Christmas is a time to put past, present and future in perspective

This column was originally published as part of my “From Where I Sit” series at in Towson Times.

‘Tis the season.

We’ve survived Black Friday and Cyber Monday, squeezing our way through jammed parking lots and Internet connections for our sprint to year end.

But beyond shopping, it’s also a time for family, friends, traditions and reflecting on what matters most to us.

What are our treasures this year? Our traditions snapshot our lives in this season, giving us the chance to review both who we are and where we are as we address our holiday cards, review our gift lists and plan for the year’s final celebrations.

But when do our holidays really happen?

Is it the stories we tell — those disasters that are now finally funny (such as my nephew shattering his exuberantly raised glass over my maple glazed turkey)?

Is it the people we are with — the dinners and outings we share with those we rarely see?

Is it a feeling we get — when a special song opens our hearts? Or when the scent of fresh greenery or baking reawakens our senses?

Or is it the day itself, and its comfortable routine — ushering in warm memories and the promise of more to come?

For some, those memories are painful. Relationships have changed. People have come into our lives, others have left. Some planned, some not. And empty chairs at our dinner table remind us of our loss.

I remember a girlfriend’s wise advice during my first year of marital separation.

As the holidays approached, I felt I was entering a fog of unknowns unlike any Christmas I had ever had before or would have ever imagined.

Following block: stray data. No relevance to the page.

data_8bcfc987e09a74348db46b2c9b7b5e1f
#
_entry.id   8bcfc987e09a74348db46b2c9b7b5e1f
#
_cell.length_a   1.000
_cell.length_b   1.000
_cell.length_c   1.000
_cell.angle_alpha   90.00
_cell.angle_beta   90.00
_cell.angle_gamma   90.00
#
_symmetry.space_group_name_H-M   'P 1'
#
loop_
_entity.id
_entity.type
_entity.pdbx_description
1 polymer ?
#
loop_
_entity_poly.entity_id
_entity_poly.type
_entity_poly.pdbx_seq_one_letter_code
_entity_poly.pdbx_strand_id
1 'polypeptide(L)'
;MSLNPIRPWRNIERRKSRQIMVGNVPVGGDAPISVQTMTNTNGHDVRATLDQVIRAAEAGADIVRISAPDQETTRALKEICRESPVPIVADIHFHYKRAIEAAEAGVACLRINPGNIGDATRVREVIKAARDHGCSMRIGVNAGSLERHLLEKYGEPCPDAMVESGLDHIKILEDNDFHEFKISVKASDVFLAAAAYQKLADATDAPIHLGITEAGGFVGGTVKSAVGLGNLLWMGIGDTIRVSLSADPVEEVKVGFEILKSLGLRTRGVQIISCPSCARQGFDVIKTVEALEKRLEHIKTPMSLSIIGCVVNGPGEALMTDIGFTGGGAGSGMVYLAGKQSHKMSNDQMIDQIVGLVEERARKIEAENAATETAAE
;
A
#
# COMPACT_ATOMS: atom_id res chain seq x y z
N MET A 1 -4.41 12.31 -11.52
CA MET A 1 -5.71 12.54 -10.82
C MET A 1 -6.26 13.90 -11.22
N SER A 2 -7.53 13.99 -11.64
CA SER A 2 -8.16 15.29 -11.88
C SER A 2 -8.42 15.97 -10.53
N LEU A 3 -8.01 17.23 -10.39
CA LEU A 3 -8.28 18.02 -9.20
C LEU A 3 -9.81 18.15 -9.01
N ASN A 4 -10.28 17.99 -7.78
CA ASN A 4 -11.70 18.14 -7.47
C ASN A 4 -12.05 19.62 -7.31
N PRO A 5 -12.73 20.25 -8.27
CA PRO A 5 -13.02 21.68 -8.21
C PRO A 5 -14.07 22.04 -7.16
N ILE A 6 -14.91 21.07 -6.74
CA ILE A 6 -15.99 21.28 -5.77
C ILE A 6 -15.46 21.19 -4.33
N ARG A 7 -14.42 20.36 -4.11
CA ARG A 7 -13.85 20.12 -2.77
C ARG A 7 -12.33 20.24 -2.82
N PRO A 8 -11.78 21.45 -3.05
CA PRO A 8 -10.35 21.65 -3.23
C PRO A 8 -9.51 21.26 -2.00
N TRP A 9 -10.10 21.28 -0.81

I was scared, sad and even angry that somehow my life had gotten so far off track. That looming holiday, the one I loved and cherished above all others, was now a haunting reminder of the life I no longer had.

I dreaded it.

“It’s just a day,” my friend said. “Only 24 hours. Just look at it as one day.”

It’s been 15 years since my friend offered this advice, and I have used it ever since for any emotionally charged holiday, anniversary or milestone.

“It’s only a day.”

Yet, I’ve discovered it is our day, too — a blank page waiting for us to craft as we choose.

Granted, our expectations are often rooted in what we have experienced. But the future is still there, waiting for us to take it and shape it by clinging to what matters most to us.

It’s as if we need to pick through those paragraphs of our lives and find the theme, figuring our ways to restate it at this point in time of our lives.

Sometimes, we have to edit.

Do our traditions bring us joy? Is the result worth the effort? If we are not careful, our memories can be so vivid and our dreams so overwhelming that the gift we have now — the present — is lost.

Life-changing experiences often clarify what matters most. And now, we have the chance to nurture those things that matter, and say good-bye to those things taking up space in our lives that we no longer need.

We adapt and press on with what matters most.

‘Tis the season for that, too.